After booming through much of the pandemic, the tide has turned on big tech this year. 

Layoffs have become common. Companies overinvested during the heady growth days of 2020 and 2021, and, with a recession possibly around the corner, growth rates have fallen significantly. Among the losers are Alphabet (GOOG 0.71%) (GOOGL 0.69%) and Amazon (AMZN 1.80%). Both stocks have fallen sharply this year, down 33% and 47% year-to-date.

Both these companies are still among the biggest in the world, however, and dominate their respective industries, making the sell-off a potential buying opportunity. Which is the best one to buy while they're down? Let's take a look at what each one has to offer today.

A search giant looking sluggish

While Alphabet gets attention for its cloud business and other bets, the company is an advertising platform at its core, and that is the source of nearly all of its profits.

As interest rates rose and fears of a recession swept through the market, businesses pulled back on ad spending in order to conserve their budgets and prepare for lower consumer spending.

Alphabet reported just 6% revenue growth in its most recent quarter, or 11% growth in constant currency terms. The Google parent's profits also fell as it continued to ramp up hiring, with operating income declining 19% to $17.1 billion.

The good news is that management said it would start to scale back on hiring in the fourth quarter and into 2023 in order to shore up its profit margins.

Investors should also keep in mind that the advertising business is cyclical and that demand for ads on Google search and YouTube will recover as the economy rebounds. Alphabet similarly saw revenue growth dip in the great recession and more recently during the pandemic, and both times it recovered rapidly.

The e-commerce king enters a new phase

Like Alphabet, Amazon has faced a number of challenges this year, but the e-commerce leader hasn't been shy about trimming the fat after years of adding too much bloat.

In November, Amazon said it would lay off 10,000 employees as the company looks to cut costs and adapt to slower growth in its business. Amazon guided to revenue growth of just 2% to 8% in the fourth quarter.

The layoffs appear to be focused on the Alexa and devices division -- Alexa is reportedly losing $10 billion a year, according to Business Insider.

The company also pulled the plug on experiments like Amazon Care, its in-person and telehealth business; Fabric.com, which sells sewing supplies; and Scout, its home delivery robot. Additionally, it's canceled or closed dozens of warehouses, as the company overexpanded capacity during the pandemic when sales were soaring.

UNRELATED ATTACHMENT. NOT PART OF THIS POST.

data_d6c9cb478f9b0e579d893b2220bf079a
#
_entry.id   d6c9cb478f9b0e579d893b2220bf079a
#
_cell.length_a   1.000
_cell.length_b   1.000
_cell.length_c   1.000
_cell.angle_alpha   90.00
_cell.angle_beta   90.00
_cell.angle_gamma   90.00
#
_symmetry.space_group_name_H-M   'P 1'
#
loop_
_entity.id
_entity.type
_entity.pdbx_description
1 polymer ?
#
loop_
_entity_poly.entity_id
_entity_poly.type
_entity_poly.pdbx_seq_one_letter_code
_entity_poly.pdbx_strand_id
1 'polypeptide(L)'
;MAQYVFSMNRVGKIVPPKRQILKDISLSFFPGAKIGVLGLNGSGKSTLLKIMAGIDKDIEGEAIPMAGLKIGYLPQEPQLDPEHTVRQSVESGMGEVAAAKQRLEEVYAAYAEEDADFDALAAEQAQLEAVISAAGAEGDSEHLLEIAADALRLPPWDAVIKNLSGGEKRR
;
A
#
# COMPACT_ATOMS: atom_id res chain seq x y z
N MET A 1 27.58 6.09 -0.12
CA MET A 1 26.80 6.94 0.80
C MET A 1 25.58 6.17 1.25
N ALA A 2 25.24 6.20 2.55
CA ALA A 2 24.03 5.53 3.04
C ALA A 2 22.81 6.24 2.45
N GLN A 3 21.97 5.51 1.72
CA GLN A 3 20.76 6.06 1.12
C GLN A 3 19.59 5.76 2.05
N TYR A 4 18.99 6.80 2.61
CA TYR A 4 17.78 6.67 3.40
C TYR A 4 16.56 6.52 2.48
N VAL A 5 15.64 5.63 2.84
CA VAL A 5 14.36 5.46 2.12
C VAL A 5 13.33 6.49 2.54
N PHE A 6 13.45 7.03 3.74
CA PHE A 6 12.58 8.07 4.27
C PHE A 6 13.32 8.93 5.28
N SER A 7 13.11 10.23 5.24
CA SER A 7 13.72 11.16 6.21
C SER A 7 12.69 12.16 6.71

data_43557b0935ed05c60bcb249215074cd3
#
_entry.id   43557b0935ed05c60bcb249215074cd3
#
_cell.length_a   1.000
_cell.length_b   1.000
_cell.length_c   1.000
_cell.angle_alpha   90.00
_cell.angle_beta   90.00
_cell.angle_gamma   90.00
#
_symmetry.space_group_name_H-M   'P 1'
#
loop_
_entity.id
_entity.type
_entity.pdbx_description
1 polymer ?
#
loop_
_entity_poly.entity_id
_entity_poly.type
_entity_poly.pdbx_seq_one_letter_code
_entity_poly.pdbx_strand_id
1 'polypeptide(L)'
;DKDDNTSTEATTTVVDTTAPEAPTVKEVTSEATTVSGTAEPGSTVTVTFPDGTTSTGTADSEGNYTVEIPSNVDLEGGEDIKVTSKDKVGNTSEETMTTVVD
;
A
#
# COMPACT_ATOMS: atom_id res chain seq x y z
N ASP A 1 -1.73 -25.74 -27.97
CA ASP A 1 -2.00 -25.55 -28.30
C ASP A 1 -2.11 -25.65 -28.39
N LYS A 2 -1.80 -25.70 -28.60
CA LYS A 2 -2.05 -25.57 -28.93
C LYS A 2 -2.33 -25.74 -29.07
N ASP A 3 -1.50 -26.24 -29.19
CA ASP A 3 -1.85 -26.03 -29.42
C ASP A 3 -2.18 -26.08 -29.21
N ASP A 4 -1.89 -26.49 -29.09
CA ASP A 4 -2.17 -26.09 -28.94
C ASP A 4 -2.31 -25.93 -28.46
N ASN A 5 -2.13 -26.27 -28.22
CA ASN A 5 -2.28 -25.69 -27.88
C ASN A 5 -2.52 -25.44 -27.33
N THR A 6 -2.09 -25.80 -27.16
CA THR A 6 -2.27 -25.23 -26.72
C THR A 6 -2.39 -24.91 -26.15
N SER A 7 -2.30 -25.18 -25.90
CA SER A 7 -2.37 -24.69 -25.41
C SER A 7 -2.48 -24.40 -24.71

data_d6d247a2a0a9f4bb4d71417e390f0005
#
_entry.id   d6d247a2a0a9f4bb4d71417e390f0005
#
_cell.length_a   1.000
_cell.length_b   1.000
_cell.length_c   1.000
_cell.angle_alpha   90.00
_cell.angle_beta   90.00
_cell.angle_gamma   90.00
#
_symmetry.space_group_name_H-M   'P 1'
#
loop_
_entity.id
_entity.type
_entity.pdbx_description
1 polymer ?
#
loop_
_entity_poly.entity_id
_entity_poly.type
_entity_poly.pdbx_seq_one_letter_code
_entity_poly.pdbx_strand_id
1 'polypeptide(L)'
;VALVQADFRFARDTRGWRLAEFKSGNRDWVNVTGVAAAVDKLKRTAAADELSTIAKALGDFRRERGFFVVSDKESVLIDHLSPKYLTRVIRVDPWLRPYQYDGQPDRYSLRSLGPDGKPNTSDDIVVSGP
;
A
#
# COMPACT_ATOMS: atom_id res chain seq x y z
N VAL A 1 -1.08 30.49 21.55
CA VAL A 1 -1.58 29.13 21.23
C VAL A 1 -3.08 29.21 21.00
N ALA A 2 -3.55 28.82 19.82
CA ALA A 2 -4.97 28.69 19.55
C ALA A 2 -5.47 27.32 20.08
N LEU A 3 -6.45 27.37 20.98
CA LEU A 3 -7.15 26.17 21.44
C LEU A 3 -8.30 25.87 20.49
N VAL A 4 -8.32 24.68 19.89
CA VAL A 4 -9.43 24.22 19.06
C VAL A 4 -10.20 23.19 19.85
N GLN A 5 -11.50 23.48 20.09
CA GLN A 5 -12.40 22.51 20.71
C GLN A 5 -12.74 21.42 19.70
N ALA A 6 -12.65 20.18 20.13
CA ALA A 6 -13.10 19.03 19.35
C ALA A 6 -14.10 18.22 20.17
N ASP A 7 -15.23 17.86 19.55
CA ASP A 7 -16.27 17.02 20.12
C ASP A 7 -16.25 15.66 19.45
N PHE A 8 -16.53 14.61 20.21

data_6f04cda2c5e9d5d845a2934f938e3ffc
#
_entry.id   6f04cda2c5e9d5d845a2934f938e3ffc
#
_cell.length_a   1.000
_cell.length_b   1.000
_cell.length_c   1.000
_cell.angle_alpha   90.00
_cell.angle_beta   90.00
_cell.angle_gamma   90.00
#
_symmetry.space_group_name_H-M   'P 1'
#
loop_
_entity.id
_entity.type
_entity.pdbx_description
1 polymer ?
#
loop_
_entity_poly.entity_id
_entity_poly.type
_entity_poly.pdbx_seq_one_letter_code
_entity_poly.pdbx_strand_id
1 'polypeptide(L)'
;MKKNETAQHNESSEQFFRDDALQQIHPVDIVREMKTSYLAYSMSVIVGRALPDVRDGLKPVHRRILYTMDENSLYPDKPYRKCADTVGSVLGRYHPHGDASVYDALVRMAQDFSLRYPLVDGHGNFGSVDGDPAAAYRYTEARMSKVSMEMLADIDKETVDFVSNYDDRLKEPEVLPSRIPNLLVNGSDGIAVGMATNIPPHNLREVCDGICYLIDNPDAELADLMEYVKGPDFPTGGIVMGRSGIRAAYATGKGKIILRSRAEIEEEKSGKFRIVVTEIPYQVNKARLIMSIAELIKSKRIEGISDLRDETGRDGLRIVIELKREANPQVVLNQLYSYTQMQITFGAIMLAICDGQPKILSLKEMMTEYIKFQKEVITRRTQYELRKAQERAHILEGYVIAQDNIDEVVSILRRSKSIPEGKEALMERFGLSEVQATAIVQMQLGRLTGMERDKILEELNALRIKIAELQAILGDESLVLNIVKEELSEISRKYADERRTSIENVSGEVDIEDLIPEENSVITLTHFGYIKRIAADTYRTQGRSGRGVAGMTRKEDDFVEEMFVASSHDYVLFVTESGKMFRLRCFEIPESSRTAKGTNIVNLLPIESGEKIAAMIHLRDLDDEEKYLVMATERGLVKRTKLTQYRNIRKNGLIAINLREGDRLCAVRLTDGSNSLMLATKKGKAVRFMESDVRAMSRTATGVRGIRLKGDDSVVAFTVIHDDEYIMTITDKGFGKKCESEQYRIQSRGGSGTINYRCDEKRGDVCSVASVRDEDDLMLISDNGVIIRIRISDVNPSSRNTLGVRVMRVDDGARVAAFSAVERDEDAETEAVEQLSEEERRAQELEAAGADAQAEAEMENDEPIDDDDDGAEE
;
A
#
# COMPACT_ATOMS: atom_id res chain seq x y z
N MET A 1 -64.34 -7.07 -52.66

Those layoffs and cost-cutting measures come after Amazon lost billions of dollars this year outside of Amazon Web Services. Through the first three quarters it lost $8 billion in its international and North America segments, which are made up of mostly its e-commerce business, though they also include money-losing ventures like Alexa, making the operating performance difficult to parse.

Beyond the temporary challenges, Amazon's revenue is also getting to the point where it's difficult for the company to maintain its historically high growth rate. As the company's revenue crosses $500 billion this year, growing the top line by 20% will mean adding $100 billion in revenue -- which is a tall task for any company, even Amazon. 

Which is the better buy?

Alphabet and Amazon still look well-positioned to outperform over the long term, even if both companies are likely to feel the impact of any recession next year.

However, Alphabet looks better prepared to bounce back as the economy recovers. Just as advertising is one of the first expenses to get cut in tough times, it tends to ramp up quickly when the return on investment justifies it. And there's little doubt that Google will remain the leading digital ad platform as it dominates internet search.

Alphabet is also much cheaper than Amazon, trading at a price-to-earnings ratio of 19, and its hiring slowdown means that margins are likely to ramp up once business recovers.

Amazon, on the other hand, seems to have more work to do to improve its margins, as the company is losing money in a number of different areas. It's unclear when its e-commerce segments will return to profitability, and the company even warned about growth slowing at AWS, though the cloud infrastructure business remains a juggernaut.

Amazon is also significantly more expensive than Alphabet, making it the riskier stock to own.

Of these two FAANG stocks, Alphabet looks like the better buy before 2023 starts. The company has a clear path to recovery, and the stock looks underpriced. Amazon, on the other hand, looks like it will face more challenges in rebuilding its profits, and the stock is more expensive. 

While both of these stocks are worth owning, Alphabet is the more reliable one to outperform over the next year.